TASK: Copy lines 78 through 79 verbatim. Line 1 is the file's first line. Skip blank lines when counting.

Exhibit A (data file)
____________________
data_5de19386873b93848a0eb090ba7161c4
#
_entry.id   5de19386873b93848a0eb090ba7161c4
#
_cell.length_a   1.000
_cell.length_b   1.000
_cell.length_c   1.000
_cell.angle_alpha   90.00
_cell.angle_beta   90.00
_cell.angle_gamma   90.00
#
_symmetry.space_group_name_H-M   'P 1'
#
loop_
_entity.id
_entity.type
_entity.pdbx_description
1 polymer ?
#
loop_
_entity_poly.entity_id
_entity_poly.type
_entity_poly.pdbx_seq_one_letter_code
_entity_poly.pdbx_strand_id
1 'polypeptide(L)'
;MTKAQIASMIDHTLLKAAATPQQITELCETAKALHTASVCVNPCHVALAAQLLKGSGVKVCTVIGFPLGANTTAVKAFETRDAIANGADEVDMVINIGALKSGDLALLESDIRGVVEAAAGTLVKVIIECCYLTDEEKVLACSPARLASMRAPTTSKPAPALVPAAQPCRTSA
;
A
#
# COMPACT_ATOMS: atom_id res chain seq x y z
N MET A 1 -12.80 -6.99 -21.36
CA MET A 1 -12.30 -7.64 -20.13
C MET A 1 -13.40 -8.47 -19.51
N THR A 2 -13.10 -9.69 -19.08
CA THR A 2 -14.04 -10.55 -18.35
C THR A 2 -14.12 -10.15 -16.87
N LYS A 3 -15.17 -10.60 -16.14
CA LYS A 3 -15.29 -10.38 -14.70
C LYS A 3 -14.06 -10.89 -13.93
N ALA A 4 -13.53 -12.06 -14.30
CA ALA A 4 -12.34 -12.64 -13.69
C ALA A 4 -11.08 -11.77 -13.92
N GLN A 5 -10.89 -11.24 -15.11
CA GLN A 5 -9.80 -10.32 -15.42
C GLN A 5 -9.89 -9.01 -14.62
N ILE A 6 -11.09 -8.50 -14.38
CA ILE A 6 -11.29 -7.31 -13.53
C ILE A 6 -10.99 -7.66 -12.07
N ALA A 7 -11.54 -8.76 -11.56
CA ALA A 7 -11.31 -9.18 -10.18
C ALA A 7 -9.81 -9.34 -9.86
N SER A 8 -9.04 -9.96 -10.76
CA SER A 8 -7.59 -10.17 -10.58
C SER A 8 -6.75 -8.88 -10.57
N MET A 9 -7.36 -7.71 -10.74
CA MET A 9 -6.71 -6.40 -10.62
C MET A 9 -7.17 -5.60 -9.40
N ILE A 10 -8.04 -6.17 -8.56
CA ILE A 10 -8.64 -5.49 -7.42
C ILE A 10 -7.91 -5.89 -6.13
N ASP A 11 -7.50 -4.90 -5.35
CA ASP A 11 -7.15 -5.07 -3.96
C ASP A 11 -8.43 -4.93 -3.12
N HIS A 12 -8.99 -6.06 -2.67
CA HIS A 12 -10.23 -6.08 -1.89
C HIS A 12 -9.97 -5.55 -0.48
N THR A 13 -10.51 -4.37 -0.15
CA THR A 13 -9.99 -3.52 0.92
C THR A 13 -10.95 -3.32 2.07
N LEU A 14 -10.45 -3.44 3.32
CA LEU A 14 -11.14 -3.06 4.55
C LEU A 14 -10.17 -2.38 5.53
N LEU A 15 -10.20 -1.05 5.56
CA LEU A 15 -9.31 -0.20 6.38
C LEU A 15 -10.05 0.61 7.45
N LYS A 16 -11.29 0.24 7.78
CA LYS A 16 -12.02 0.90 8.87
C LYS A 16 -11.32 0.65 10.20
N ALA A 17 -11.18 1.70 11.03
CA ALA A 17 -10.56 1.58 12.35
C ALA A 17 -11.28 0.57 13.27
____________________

C LYS A 16 -11.32 0.65 10.20
N ALA A 17 -11.18 1.70 11.03